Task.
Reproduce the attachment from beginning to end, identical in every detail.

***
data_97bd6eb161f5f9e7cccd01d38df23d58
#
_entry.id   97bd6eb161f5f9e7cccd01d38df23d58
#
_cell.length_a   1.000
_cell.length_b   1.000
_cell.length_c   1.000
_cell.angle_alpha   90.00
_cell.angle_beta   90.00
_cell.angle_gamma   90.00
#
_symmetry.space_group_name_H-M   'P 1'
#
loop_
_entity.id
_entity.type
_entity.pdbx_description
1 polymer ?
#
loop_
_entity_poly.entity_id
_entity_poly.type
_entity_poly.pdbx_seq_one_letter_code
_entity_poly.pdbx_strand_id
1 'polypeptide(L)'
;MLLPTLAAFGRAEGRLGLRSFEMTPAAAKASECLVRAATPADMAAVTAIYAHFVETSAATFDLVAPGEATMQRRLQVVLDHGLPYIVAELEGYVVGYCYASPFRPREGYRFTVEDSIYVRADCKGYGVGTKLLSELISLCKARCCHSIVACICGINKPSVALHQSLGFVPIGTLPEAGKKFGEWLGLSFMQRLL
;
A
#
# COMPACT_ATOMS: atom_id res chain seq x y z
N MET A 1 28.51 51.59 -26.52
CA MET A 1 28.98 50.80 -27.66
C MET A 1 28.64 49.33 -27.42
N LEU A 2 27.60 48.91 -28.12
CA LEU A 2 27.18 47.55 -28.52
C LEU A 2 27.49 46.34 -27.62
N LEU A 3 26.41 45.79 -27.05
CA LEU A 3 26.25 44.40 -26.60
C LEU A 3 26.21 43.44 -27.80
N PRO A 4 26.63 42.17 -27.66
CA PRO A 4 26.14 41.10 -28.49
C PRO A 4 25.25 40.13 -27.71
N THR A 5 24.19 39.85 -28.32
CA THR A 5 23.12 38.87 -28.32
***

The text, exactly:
data_97bd6eb161f5f9e7cccd01d38df23d58
#
_entry.id   97bd6eb161f5f9e7cccd01d38df23d58
#
_cell.length_a   1.000
_cell.length_b   1.000
_cell.length_c   1.000
_cell.angle_alpha   90.00
_cell.angle_beta   90.00
_cell.angle_gamma   90.00
#
_symmetry.space_group_name_H-M   'P 1'
#
loop_
_entity.id
_entity.type
_entity.pdbx_description
1 polymer ?
#
loop_
_entity_poly.entity_id
_entity_poly.type
_entity_poly.pdbx_seq_one_letter_code
_entity_poly.pdbx_strand_id
1 'polypeptide(L)'
;MLLPTLAAFGRAEGRLGLRSFEMTPAAAKASECLVRAATPADMAAVTAIYAHFVETSAATFDLVAPGEATMQRRLQVVLDHGLPYIVAELEGYVVGYCYASPFRPREGYRFTVEDSIYVRADCKGYGVGTKLLSELISLCKARCCHSIVACICGINKPSVALHQSLGFVPIGTLPEAGKKFGEWLGLSFMQRLL
;
A
#
# COMPACT_ATOMS: atom_id res chain seq x y z
N MET A 1 28.51 51.59 -26.52
CA MET A 1 28.98 50.80 -27.66
C MET A 1 28.64 49.33 -27.42
N LEU A 2 27.60 48.91 -28.12
CA LEU A 2 27.18 47.55 -28.52
C LEU A 2 27.49 46.34 -27.62
N LEU A 3 26.41 45.79 -27.05
CA LEU A 3 26.25 44.40 -26.60
C LEU A 3 26.21 43.44 -27.80
N PRO A 4 26.63 42.17 -27.66
CA PRO A 4 26.14 41.10 -28.49
C PRO A 4 25.25 40.13 -27.71
N THR A 5 24.19 39.85 -28.32
CA THR A 5 23.12 38.87 -28.32